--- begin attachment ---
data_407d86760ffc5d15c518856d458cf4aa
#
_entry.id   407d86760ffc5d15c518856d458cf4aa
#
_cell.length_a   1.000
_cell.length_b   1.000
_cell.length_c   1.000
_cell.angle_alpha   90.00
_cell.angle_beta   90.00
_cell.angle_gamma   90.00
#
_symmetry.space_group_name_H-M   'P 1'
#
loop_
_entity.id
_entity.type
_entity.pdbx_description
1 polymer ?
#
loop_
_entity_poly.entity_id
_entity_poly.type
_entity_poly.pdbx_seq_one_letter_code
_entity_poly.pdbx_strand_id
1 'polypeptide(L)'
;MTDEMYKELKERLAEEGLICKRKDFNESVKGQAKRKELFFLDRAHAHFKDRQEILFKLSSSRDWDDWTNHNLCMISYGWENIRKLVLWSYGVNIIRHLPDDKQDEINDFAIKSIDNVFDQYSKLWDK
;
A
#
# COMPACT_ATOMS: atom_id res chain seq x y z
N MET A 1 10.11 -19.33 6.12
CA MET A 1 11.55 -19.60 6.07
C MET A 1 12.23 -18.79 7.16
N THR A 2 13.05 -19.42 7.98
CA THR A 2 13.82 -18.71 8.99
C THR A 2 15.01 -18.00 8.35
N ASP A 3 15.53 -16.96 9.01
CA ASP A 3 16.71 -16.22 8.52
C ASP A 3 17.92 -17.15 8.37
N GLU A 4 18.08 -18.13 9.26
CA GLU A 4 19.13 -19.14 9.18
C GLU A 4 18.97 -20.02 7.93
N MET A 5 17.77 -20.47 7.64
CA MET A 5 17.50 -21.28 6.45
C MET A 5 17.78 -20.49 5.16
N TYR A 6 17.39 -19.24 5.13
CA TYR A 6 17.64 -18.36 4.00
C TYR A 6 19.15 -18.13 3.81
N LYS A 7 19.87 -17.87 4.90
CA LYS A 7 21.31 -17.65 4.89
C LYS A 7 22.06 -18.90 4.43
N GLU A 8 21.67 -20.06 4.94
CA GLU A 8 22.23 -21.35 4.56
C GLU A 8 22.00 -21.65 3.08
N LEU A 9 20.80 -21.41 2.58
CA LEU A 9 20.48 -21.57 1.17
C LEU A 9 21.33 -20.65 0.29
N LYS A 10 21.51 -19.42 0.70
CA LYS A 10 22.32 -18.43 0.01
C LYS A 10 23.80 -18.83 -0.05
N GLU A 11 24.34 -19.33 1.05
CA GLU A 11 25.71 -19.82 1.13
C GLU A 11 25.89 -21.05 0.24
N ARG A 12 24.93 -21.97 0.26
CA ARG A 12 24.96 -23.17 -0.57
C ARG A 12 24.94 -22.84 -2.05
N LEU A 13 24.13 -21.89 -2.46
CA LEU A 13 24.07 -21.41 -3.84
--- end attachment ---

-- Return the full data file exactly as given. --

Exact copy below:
data_407d86760ffc5d15c518856d458cf4aa
#
_entry.id   407d86760ffc5d15c518856d458cf4aa
#
_cell.length_a   1.000
_cell.length_b   1.000
_cell.length_c   1.000
_cell.angle_alpha   90.00
_cell.angle_beta   90.00
_cell.angle_gamma   90.00
#
_symmetry.space_group_name_H-M   'P 1'
#
loop_
_entity.id
_entity.type
_entity.pdbx_description
1 polymer ?
#
loop_
_entity_poly.entity_id
_entity_poly.type
_entity_poly.pdbx_seq_one_letter_code
_entity_poly.pdbx_strand_id
1 'polypeptide(L)'
;MTDEMYKELKERLAEEGLICKRKDFNESVKGQAKRKELFFLDRAHAHFKDRQEILFKLSSSRDWDDWTNHNLCMISYGWENIRKLVLWSYGVNIIRHLPDDKQDEINDFAIKSIDNVFDQYSKLWDK
;
A
#
# COMPACT_ATOMS: atom_id res chain seq x y z
N MET A 1 10.11 -19.33 6.12
CA MET A 1 11.55 -19.60 6.07
C MET A 1 12.23 -18.79 7.16
N THR A 2 13.05 -19.42 7.98
CA THR A 2 13.82 -18.71 8.99
C THR A 2 15.01 -18.00 8.35
N ASP A 3 15.53 -16.96 9.01
CA ASP A 3 16.71 -16.22 8.52
C ASP A 3 17.92 -17.15 8.37
N GLU A 4 18.08 -18.13 9.26
CA GLU A 4 19.13 -19.14 9.18
C GLU A 4 18.97 -20.02 7.93
N MET A 5 17.77 -20.47 7.64
CA MET A 5 17.50 -21.28 6.45
C MET A 5 17.78 -20.49 5.16
N TYR A 6 17.39 -19.24 5.13
CA TYR A 6 17.64 -18.36 4.00
C TYR A 6 19.15 -18.13 3.81
N LYS A 7 19.87 -17.87 4.90
CA LYS A 7 21.31 -17.65 4.89
C LYS A 7 22.06 -18.90 4.43
N GLU A 8 21.67 -20.06 4.94
CA GLU A 8 22.23 -21.35 4.56
C GLU A 8 22.00 -21.65 3.08
N LEU A 9 20.80 -21.41 2.58
CA LEU A 9 20.48 -21.57 1.17
C LEU A 9 21.33 -20.65 0.29
N LYS A 10 21.51 -19.42 0.70
CA LYS A 10 22.32 -18.43 0.01
C LYS A 10 23.80 -18.83 -0.05
N GLU A 11 24.34 -19.33 1.05
CA GLU A 11 25.71 -19.82 1.13
C GLU A 11 25.89 -21.05 0.24
N ARG A 12 24.93 -21.97 0.26
CA ARG A 12 24.96 -23.17 -0.57
C ARG A 12 24.94 -22.84 -2.05
N LEU A 13 24.13 -21.89 -2.46
CA LEU A 13 24.07 -21.41 -3.84